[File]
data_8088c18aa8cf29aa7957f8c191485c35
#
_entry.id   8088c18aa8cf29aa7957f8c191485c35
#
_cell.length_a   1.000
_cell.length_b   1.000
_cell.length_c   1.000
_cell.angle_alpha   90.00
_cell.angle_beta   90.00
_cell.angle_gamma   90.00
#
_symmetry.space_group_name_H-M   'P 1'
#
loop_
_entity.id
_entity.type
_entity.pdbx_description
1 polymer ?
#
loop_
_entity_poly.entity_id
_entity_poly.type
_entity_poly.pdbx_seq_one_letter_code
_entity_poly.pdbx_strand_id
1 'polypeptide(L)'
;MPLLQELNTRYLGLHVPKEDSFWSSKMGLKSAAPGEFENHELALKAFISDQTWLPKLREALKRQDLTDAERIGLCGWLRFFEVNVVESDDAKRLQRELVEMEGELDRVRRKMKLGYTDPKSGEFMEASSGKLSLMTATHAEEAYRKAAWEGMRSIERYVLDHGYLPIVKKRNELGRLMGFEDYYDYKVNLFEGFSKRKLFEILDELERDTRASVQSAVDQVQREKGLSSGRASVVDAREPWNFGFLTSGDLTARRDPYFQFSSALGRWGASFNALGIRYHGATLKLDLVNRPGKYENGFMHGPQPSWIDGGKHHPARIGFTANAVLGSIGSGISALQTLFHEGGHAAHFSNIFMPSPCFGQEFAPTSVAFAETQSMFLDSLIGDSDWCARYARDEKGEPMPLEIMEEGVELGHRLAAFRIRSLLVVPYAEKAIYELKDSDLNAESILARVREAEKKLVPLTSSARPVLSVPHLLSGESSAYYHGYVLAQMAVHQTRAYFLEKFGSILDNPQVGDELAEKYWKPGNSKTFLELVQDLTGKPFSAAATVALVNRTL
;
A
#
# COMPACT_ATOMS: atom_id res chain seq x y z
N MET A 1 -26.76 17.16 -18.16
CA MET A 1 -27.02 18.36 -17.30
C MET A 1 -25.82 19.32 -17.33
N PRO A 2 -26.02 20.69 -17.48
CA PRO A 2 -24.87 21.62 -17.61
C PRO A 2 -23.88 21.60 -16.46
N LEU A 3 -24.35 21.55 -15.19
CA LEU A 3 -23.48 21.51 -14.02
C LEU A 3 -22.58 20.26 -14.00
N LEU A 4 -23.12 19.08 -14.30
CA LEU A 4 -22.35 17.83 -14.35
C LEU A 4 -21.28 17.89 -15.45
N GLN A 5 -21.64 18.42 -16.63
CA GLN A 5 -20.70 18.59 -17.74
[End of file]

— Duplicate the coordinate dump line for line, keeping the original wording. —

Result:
data_8088c18aa8cf29aa7957f8c191485c35
#
_entry.id   8088c18aa8cf29aa7957f8c191485c35
#
_cell.length_a   1.000
_cell.length_b   1.000
_cell.length_c   1.000
_cell.angle_alpha   90.00
_cell.angle_beta   90.00
_cell.angle_gamma   90.00
#
_symmetry.space_group_name_H-M   'P 1'
#
loop_
_entity.id
_entity.type
_entity.pdbx_description
1 polymer ?
#
loop_
_entity_poly.entity_id
_entity_poly.type
_entity_poly.pdbx_seq_one_letter_code
_entity_poly.pdbx_strand_id
1 'polypeptide(L)'
;MPLLQELNTRYLGLHVPKEDSFWSSKMGLKSAAPGEFENHELALKAFISDQTWLPKLREALKRQDLTDAERIGLCGWLRFFEVNVVESDDAKRLQRELVEMEGELDRVRRKMKLGYTDPKSGEFMEASSGKLSLMTATHAEEAYRKAAWEGMRSIERYVLDHGYLPIVKKRNELGRLMGFEDYYDYKVNLFEGFSKRKLFEILDELERDTRASVQSAVDQVQREKGLSSGRASVVDAREPWNFGFLTSGDLTARRDPYFQFSSALGRWGASFNALGIRYHGATLKLDLVNRPGKYENGFMHGPQPSWIDGGKHHPARIGFTANAVLGSIGSGISALQTLFHEGGHAAHFSNIFMPSPCFGQEFAPTSVAFAETQSMFLDSLIGDSDWCARYARDEKGEPMPLEIMEEGVELGHRLAAFRIRSLLVVPYAEKAIYELKDSDLNAESILARVREAEKKLVPLTSSARPVLSVPHLLSGESSAYYHGYVLAQMAVHQTRAYFLEKFGSILDNPQVGDELAEKYWKPGNSKTFLELVQDLTGKPFSAAATVALVNRTL
;
A
#
# COMPACT_ATOMS: atom_id res chain seq x y z
N MET A 1 -26.76 17.16 -18.16
CA MET A 1 -27.02 18.36 -17.30
C MET A 1 -25.82 19.32 -17.33
N PRO A 2 -26.02 20.69 -17.48
CA PRO A 2 -24.87 21.62 -17.61
C PRO A 2 -23.88 21.60 -16.46
N LEU A 3 -24.35 21.55 -15.19
CA LEU A 3 -23.48 21.51 -14.02
C LEU A 3 -22.58 20.26 -14.00
N LEU A 4 -23.12 19.08 -14.30
CA LEU A 4 -22.35 17.83 -14.35
C LEU A 4 -21.28 17.89 -15.45
N GLN A 5 -21.64 18.42 -16.63
CA GLN A 5 -20.70 18.59 -17.74